But it was unsuccessful. Instead, in the privacy of the cave, the men could talk to each other, even if ever so briefly, and they did. They discussed politics, liberation, and the way they envisioned South Africa would be, once freedom came. They made the cave into a place of free speech. In a way, said our tour guide, it became the country’s first free Parliament.
There were many other stories that our guide told us. At the end came one of the most moving. When Apartheid fell, the new, democratically elected rulers of the country decided to close the prison and turn it into a museum. But they did not want it to be a museum of incarceration and despair: it was to be a place of hope, a place where the human spirit triumphed even against apparently insurmountable odds. It was a monument to the struggle for freedom.
“But it wasn’t just our struggle,” said the guide. “Many people helped us, all over the world. Many people stood by us, and in the end, we won our freedom. You helped us by supporting anti-Apartheid rallies, by marching for freedom, for boycotting products of the regime. So it was your struggle too. It was part of the great human struggle that goes on always, the struggle to be free.”
And with those amazing words, we head to a lovely reception hosted by the Mayor of the City of Cape Town, and wish you all good night from Cape Town.
Greetings from sunny and beautiful Cape Town. Having arrived with my other ICLEI World Secretariat colleagues on Saturday morning, we are now sufficiently rested and acclimatized to become fully engaged in what is no doubt the largest gathering of local governments in the world. That is simply inspiring! How fitting then to have it take place in Cape Town, the southern most tip of the African continent, and where the Atlantic and Indian oceans meet.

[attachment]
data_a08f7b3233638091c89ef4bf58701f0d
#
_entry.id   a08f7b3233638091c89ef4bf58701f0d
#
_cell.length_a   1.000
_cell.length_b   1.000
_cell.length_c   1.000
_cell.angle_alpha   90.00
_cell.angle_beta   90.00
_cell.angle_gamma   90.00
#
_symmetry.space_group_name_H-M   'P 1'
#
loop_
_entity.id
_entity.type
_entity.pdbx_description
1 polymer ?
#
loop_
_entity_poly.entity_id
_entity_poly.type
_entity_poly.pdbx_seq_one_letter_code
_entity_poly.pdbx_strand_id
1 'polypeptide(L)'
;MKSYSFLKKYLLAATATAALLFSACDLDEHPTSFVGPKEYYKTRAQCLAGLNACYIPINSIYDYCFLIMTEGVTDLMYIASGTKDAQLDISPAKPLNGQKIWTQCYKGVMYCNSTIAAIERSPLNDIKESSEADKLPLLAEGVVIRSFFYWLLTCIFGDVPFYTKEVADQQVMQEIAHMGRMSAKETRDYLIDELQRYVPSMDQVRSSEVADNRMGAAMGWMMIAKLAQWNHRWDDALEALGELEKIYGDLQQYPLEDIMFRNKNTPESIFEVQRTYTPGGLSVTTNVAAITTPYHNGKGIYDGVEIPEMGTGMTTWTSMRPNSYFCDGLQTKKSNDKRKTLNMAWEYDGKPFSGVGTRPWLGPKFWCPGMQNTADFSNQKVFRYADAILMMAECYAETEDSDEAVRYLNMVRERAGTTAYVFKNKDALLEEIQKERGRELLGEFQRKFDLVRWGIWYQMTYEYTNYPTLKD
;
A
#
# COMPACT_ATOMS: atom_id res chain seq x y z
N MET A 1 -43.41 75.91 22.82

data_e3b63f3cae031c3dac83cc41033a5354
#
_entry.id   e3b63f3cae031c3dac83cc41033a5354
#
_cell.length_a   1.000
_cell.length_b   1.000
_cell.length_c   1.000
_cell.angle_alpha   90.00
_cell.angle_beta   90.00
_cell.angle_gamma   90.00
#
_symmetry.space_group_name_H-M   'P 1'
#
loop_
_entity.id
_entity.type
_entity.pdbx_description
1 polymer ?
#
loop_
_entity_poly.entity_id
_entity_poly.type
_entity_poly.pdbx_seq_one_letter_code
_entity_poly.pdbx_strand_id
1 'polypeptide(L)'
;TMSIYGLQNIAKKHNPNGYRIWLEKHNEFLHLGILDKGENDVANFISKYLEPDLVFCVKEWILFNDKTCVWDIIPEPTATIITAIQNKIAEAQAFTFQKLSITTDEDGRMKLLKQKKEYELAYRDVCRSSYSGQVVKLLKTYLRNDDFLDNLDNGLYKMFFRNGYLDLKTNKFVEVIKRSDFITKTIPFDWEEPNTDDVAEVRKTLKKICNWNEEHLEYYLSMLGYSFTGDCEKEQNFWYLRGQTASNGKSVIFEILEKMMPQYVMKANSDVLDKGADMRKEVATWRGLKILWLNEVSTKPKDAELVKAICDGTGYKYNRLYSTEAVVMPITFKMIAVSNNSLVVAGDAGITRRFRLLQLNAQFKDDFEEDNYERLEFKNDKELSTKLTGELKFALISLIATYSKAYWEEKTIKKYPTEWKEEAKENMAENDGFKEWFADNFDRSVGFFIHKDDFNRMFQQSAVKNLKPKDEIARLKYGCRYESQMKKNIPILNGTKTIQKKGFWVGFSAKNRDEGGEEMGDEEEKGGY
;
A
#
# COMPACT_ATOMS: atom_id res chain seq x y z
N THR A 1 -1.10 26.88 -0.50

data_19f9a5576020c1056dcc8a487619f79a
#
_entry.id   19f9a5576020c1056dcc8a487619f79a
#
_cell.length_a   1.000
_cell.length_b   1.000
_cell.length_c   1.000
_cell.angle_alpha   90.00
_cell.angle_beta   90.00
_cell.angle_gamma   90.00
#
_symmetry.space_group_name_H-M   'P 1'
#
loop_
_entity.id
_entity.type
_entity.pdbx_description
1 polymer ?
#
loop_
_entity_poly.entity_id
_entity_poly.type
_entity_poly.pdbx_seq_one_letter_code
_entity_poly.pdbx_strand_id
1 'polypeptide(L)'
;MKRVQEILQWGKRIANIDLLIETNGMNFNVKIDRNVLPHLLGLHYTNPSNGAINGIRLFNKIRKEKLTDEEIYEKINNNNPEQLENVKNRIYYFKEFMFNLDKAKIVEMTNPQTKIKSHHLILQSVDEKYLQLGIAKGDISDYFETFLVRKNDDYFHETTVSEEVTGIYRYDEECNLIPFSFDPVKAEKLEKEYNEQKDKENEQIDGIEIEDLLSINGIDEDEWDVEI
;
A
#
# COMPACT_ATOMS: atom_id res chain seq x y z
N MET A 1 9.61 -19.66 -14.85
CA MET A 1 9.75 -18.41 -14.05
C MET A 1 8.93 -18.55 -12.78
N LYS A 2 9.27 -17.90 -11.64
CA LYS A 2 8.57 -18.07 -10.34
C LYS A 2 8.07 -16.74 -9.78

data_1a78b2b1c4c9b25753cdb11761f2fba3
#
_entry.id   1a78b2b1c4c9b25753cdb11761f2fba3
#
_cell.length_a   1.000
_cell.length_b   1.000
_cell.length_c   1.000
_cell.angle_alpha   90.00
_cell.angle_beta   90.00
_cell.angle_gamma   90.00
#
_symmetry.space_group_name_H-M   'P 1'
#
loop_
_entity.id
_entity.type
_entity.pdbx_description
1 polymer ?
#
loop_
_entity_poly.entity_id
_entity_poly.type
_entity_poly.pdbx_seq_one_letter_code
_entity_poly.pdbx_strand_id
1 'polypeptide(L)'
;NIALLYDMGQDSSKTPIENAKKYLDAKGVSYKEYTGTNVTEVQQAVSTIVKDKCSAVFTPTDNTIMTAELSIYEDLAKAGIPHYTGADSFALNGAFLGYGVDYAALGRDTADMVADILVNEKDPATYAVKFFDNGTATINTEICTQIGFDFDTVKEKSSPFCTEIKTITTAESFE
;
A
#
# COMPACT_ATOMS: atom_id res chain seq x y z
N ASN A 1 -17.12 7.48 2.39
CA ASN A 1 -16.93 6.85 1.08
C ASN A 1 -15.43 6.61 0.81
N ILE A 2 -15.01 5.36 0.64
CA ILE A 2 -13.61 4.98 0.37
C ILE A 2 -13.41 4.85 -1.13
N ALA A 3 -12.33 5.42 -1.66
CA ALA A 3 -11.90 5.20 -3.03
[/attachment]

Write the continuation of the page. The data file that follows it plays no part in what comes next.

Not only the largest gathering of local government members of ICLEI, but the largest gathering of ICLEI staff as well. A skeleton staff, for instance, remains back in the World Secretariat, as we have staff here responsible for IT needs, organizational governance, the Water and Sustainability Management Campaigns, ICLEI Canada, and membership and communications. And of course, ICLEI’s Secretary General, Konrad Otto-Zimmermann.
The planners of this event from ICLEI’s International Training Centre (ITC) in Freiburg are here in force, having established themselves here a few days ago. Arriving since then – and some still enroute – are Regional Directors, Managers and staff from all 11 ICLEI Offices located in: Australia/New Zealand, Africa, Canada, Europe, Japan, Korea, Latin America, South Asia, Southeast Asia, and the US. Why such a large staff contingent? Firstly, to ensure that this Congress of local governments runs smoothly and professionally, and secondly – and more importantly – to achieve the purpose of the Summit, which is to formulate ICLEI’s workplan for the coming three years. Having this many staff here also benefits ICLEI as a whole, as it is an opportunity for international staff to meet and network amongst themselves, many of whom have never had the opportunity to meet before.
The new ICLEI Executive Committee, which will serve until 2009, held their inaugural meeting today at Robben Island, to be introduced to each other and to their new responsibilities. How inspiring it must be for them to meet on such an historic site, a global symbol of how working collectively for the common good results in positive action. Many of us were considering being stowaways on their boat to the island!
And tomorrow, the Conference begins. While contemplating how to smoothly register over 700 participants will no doubt have a few staff sleeping uneasily tonight, we all feel very privileged to be here at ICLEI’s 2006 World Congress, to work with our Membership to recognize our achievements to date, and to plan the organization’s growth.
Wish you were here to join us!
Page last updated: 10.May.2012